The Emmis Shoe Falls at KLBJ
The new radio business model comes to KLBJ-FM
After 22 years playing the Rolling Stones and Aerosmith for Austin's hard rock faithful, Peg Simmons is still reeling from the abrupt end last month to her midday gig at KLBJ-FM. "It truly broke my heart," Simmons said. "I'm sad, depressed. I'm in the 'I suck' mode."
When Emmis Communications bought KLBJ-FM, KGSR-FM, and four other Austin stations last year, company President Jeff Smulyan told Simmons and the rest of the staff not to expect major changes in format or personnel, although he was quick to add to a reporter, "never say never."
At KLBJ-FM, for 30 years Austin's symbol of guitar-crunching rock, "never" and the modern realities of the radio business arrived in June, 12 months after Emmis took control of the stations from family-owned LBJS Broadcasting. In addition to Simmons, afternoon co-host "Powermouth Patty" Lotz was dumped, and station icon Johnny Walker voted "Austin's Favorite Deejay" five times in the Chronicle's annual readers poll was told he would move to part time in August and begin prerecording his nightly show.
Both the cuts and the move to prerecorded shows are familiar scenarios in radio these days, as the large public companies like Emmis that now own the bulk of stations look to cut costs. "I was actually pleasantly surprised [Emmis] waited a year," said Lotz, a veteran of New York and Los Angeles radio wars who likes to say she has done everything in the entertainment business except porn.
As a locally owned, family-run operation, KLBJ was a rarity. Several members of the staff, including Simmons, Walker, and operations manager Jeff Carrol have worked at the station for over a decade a sharp contrast to the mercenary culture that is the norm in today's radio industry. "The whole place was like a family, innocent and sweet. It was like radio Pleasantville," says Lotz, who co-hosted the afternoon show for two years. "I used to tell them how lucky they were. It's not like this out there."
Carrol, operations manager for Emmis' six local stations KLBJ-AM and -FM, KGSR, KROX, KEYI, and KDHT called the moves a "business decision." Carrol, who has worked for KLBJ for 20 years, was visibly upset, close to tears, when he broke the news, according to Simmons and Lotz. Both were given several weeks of severance. "It's very hard for me in some respects," Carrol said. "I'm longtime friends with these people. I hate to see it happen, but sometimes it has to."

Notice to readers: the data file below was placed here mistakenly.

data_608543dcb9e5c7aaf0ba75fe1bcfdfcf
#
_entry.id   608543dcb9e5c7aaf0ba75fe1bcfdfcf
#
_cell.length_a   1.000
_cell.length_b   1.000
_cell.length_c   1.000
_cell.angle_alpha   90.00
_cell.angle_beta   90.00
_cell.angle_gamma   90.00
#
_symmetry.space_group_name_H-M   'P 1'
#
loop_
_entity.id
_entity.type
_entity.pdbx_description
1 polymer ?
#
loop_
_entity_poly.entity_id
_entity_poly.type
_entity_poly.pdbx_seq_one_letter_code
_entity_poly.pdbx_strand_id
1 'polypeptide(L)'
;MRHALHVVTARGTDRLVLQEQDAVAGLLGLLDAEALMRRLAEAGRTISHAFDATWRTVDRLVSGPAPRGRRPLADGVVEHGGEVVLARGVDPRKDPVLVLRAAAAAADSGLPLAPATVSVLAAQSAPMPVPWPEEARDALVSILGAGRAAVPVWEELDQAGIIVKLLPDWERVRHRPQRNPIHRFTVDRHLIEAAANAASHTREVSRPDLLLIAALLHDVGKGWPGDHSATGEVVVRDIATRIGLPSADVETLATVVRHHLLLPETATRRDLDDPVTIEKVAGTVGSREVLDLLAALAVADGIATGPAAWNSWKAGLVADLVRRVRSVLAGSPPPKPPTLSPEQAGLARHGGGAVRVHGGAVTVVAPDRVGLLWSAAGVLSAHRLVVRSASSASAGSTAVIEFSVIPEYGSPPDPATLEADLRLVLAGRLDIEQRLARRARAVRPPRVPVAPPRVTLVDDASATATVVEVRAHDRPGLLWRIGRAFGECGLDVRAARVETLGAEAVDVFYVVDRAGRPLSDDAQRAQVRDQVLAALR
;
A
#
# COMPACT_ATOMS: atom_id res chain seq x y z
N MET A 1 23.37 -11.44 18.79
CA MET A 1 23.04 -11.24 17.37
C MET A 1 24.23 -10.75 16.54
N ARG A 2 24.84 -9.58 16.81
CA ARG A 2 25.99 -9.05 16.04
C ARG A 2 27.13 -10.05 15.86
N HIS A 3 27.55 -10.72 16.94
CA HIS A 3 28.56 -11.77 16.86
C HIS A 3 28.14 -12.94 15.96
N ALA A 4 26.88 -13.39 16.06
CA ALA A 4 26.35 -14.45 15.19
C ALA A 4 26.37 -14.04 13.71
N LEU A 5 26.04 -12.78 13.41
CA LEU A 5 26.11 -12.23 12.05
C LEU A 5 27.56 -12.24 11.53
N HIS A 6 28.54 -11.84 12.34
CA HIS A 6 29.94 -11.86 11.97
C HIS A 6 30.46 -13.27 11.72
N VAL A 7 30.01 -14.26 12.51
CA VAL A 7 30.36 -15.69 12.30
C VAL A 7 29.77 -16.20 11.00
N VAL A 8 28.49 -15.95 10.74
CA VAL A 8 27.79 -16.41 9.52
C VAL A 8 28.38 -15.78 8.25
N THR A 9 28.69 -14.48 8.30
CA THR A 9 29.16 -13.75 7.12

Carrol says Walker's fate is still undecided, although staffers say he has already been told he's moving to part time and his show will run on tape. He was originally laid off and offered severance, sources say, but instead opted to forego the severance and work full time through August in order to maintain his insurance. (Walker declined to comment.)
Emmis paid $105 million last year for a 50.1% interest in the six Austin stations, buying out the Lyndon B. Johnson family, which operated local stations for 60 years. The Indianapolis-based company now owns 27 radio stations and 16 television stations around the country, as well as Texas Monthly and several other magazines.
Like many of the fast-growing media companies, Emmis has been struggling with its debt load, particularly as broadcast ad revenues decline industrywide. For the first quarter of 2004, the company reported a $75.8 million loss, reflecting a $97 million charge for debt restructuring. The stock is trading at about $20 a share, close to its 52-week low.
Since taking over the Austin stations, staffers say, Emmis has been steadily tweaking KLBJ's rock format, reducing the meager number of songs recorded in the last decade that occasionally crept on to the station's playlist. Management has also moved to increase the number of commercials per hour.
Despite Smulyan's assurances that there would be little change, Emmis has moved to put its stamp on all its Austin stations, including turning contemporary hits KXMG into hip-hop "Hot 93.3" and moving to prerecord more shows, known as "tracking" in the business. "Voice tracking is a cost-saving method," said Dave Downey, who covers rock radio for AllAccess.com, an industry Web site. "Nowadays when companies are concerned about the bottom line and cutting costs, it makes good business sense."
While Carrol notes there was a sharp drop in KLBJ-FM's ratings last year, the dumped deejays counter that ratings always fluctuate in the wacky world of Arbitron, which still bases its ratings on a notoriously flawed diary system. "The LBJs would never have gotten rid of us" for a ratings dip, Lotz said.
Station general sales manager Fred Smith said the average audience for the 10am-3pm time slot actually increased in the last year among the station's core demographic men 25-54 growing from an average of 3,200 to 4,500 listeners an hour. On the station's Web site, afternoon deejay "Big Mike" Steele, Lotz's old partner, wrote that the show's ratings for March were "the highest numbers in our nine months as a show."
But several large advertisers, including 24 Hour Fitness, recently cut their ad buys, sending a signal that changes were likely on the way. By dropping Simmons and Lotz, and moving Walker to part time, the station effectively cut two positions. Simmons was replaced by overnight deejay Loris Lowe, who doubles as music director.
"They're looking at the bottom line, and I understand that, but you know what? It hurts," Simmons said. "It really hurts." Simmons, the single mother of two young daughters, says she's busily looking for work. But she believes her days as a rock deejay are likely over. "I always loved radio," she says, "but it's not fun anymore."